Joseph Strasburg, president of the Rent Stabilization Association, which represents the residential housing industry, said his group will be working with the administration to help track down landlords, including in instances where opaque limited liability companies own buildings.
“We’re not sure why they’re not moving the money out as quickly as they should be,” he said.
Not all delays are due to bureaucratic hurdles. Some landlords don’t want to participate in the program because, if they do, they are prohibited from evicting the covered tenant for one year.
Brooklyn landlord Cynthia Brooks said she doesn’t want to keep a “squatter” who she said damaged her property, failed to pay rent, caused a roach infestation and banged on the door of her other tenant.
Still, Strasburg said he thinks it’s “rare” for a landlord to outright refuse to accept checks: “They want the money,” he said. “They haven’t seen payments for close to two years.”
New York Gov. Kathy Hochul speaks onstage during Global Citizen Live, New York on September 25, 2021 in New York City. (Photo by Theo Wargo/Getty Images for Global Citizen)
New York only releases payments once a landlord cooperates and provides contact information. Under program rules, the state has to try to collect required documents for 180 days before giving up and reallocating the funds. Other states send money directly to the tenant, or reject applications more quickly when it is impossible to reach landlords.
Farmer said the state won’t reallocate funds in December.
New York’s online-only application portal — overseen by vendor Guidehouse — also faced a string of glitches this summer. At times, the portal erased applications and made it impossible to upload documents, according to The Associated Press’ interviews with dozens of tenants and community groups helping with applications.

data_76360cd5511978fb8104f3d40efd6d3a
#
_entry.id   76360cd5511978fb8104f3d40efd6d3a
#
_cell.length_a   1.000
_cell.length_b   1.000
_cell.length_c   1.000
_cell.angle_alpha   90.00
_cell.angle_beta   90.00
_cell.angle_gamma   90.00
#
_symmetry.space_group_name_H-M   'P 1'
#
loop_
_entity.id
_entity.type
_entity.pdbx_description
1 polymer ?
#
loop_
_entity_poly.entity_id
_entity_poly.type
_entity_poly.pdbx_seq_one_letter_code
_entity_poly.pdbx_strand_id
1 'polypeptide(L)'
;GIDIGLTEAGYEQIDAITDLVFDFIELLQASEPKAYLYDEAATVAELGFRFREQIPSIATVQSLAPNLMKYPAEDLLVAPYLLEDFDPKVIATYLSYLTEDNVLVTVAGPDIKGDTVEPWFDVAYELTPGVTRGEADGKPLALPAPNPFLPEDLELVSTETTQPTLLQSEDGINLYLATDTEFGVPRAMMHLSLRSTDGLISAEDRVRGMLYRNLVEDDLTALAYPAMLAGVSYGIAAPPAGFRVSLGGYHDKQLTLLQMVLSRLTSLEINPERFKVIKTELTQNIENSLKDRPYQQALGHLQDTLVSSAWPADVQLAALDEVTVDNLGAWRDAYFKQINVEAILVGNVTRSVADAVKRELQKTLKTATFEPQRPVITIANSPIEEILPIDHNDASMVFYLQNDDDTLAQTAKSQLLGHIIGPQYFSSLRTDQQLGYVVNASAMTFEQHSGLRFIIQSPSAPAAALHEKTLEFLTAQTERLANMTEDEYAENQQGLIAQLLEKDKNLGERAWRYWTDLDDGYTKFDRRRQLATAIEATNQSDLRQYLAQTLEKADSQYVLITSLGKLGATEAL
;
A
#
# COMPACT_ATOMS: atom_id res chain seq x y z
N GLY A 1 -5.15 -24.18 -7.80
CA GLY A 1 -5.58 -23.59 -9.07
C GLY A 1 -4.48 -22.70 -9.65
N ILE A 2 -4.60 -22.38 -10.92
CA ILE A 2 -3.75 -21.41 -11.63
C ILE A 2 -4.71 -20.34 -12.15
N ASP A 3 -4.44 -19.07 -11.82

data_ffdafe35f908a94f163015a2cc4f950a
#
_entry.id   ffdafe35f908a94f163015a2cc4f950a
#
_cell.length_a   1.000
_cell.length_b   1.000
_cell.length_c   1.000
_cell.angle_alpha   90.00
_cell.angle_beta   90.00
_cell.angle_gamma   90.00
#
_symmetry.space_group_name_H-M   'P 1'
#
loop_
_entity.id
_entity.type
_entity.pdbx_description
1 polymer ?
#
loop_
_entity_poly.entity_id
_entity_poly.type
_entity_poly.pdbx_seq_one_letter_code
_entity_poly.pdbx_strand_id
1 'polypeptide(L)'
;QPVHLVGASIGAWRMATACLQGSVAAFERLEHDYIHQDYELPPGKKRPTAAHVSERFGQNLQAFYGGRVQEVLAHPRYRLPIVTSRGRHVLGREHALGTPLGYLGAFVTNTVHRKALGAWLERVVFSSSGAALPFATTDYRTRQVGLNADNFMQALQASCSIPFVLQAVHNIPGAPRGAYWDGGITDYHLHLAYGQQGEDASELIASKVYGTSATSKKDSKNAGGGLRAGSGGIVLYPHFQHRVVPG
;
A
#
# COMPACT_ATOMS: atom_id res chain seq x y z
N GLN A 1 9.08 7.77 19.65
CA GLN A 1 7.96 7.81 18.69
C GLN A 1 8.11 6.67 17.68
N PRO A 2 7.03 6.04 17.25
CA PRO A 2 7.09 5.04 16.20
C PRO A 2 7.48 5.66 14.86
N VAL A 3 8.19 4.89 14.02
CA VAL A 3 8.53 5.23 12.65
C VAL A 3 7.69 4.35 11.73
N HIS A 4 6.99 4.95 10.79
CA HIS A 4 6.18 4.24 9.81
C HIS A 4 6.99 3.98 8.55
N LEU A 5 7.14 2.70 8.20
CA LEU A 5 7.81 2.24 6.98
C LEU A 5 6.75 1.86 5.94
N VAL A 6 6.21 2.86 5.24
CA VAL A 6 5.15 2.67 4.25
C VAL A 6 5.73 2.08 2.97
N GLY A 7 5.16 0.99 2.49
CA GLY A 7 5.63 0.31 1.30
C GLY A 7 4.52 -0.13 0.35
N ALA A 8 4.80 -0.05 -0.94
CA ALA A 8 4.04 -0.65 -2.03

“There’s seems to be a technical problem with the application process that has caused a lot of problems and slows everything down,” Ellen Davidson, staff attorney at The Legal Aid Society, said.
Farmer, of the state assistance agency, said that the state is addressing technical issues “promptly and as they arrive.”
“These issues have not resulted in any widespread delays of aid being issued to tenants, nor has the agency ever indicated as such,” he said.
Farmer said the state’s sent out over 15,000 notices warning property owners they won’t receive payments without submitting needed documentation.
Farmer didn’t say how many landlords have refused to participate.
But he said 43% of 27,300 incomplete applications from June, haven’t been matched with a landlord.
Gov. Kathy Hochul, who took office in August, is now seeking a billion more dollars in federal rental aid to supplement what the state has already allocated.
Some advocacy groups representing landlords and tenants have also urged her to reopen the rent relief application process, saying more than a quarter of a million applicants shows the need for help has far outstripped what the state has given out so far.